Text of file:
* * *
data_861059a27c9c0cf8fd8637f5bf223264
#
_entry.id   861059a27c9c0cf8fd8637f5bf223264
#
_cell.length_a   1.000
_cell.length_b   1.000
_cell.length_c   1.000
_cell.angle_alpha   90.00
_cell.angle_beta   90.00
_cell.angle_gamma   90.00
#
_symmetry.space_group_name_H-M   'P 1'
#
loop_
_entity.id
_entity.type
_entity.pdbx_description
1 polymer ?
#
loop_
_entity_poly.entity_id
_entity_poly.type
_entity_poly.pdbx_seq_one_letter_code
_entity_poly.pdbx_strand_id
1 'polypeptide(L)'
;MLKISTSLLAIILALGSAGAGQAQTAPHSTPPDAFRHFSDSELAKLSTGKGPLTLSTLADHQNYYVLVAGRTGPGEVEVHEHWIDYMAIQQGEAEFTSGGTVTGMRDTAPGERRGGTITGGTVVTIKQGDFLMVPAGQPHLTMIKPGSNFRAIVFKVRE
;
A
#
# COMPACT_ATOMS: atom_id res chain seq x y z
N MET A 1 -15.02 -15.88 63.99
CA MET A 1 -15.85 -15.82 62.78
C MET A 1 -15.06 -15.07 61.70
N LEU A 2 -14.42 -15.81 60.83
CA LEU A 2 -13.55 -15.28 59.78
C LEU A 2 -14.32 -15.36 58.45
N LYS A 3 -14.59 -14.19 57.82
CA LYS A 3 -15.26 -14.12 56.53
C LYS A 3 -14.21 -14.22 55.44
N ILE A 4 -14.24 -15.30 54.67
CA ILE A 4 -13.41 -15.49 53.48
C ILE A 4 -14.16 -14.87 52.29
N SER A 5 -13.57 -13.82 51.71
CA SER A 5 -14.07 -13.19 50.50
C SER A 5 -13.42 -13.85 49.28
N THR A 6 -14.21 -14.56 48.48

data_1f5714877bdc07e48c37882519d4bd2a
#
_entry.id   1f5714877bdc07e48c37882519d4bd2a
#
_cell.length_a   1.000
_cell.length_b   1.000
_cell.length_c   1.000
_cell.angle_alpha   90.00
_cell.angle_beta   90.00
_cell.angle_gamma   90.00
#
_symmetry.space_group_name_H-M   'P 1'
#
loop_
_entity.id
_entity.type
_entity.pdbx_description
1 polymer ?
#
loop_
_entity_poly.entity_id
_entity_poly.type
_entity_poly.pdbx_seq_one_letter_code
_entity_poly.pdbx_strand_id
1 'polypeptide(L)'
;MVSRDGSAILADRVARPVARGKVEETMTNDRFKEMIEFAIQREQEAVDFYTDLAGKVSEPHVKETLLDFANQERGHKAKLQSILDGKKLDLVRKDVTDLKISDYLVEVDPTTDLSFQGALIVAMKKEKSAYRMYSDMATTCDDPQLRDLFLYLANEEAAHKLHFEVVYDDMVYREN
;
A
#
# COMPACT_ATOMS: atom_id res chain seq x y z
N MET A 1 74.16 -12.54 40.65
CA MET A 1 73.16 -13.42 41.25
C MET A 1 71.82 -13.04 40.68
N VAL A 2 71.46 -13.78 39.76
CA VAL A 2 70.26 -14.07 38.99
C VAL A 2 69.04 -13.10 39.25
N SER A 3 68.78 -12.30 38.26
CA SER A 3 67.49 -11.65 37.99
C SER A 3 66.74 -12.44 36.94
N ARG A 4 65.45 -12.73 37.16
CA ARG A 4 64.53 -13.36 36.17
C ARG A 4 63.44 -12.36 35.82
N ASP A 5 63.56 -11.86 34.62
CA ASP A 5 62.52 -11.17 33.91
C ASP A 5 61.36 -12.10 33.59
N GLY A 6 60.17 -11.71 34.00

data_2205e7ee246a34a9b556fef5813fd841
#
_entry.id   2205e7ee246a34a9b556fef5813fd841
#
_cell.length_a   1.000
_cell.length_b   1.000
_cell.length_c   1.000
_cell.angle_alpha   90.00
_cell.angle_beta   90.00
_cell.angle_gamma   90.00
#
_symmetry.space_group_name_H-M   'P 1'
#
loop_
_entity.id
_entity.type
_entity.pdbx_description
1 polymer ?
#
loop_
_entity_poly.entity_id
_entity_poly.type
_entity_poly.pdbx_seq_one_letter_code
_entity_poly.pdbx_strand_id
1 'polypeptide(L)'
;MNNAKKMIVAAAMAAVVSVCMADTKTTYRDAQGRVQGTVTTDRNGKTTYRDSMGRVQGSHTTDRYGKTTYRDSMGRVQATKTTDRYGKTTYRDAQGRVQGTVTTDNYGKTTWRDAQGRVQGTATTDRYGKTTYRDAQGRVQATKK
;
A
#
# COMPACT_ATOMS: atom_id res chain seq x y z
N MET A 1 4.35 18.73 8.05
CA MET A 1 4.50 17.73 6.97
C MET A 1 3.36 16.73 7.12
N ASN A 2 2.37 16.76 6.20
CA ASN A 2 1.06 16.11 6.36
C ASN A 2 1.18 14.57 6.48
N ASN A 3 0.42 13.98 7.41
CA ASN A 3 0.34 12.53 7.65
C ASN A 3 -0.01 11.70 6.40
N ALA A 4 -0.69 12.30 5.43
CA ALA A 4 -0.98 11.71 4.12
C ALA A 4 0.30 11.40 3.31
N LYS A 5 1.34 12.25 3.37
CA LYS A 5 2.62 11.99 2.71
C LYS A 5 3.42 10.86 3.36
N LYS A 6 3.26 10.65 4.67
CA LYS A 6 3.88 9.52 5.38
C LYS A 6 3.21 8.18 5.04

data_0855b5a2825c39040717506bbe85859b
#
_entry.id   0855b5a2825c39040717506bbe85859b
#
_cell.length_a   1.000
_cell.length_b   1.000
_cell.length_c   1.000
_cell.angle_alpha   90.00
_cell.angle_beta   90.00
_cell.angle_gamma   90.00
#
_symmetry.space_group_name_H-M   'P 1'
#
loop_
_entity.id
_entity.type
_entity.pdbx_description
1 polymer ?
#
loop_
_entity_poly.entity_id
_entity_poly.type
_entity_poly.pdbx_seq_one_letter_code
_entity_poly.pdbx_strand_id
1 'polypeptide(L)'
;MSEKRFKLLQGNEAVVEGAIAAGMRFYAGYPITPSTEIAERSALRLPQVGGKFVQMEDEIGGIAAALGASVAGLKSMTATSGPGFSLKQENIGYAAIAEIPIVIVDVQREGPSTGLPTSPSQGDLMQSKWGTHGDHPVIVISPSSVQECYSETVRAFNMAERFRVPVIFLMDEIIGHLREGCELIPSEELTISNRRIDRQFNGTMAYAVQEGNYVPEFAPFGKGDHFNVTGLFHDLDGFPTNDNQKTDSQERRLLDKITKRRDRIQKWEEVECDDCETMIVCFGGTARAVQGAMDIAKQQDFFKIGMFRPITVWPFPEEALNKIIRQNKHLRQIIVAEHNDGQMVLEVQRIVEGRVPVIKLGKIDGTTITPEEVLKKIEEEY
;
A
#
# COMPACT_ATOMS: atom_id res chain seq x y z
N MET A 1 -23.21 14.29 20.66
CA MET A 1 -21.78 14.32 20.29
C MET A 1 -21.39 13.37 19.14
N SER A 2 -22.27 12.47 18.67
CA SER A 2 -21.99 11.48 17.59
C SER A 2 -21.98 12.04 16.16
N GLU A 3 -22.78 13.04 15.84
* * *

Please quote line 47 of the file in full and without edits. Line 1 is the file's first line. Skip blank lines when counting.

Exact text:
data_1f5714877bdc07e48c37882519d4bd2a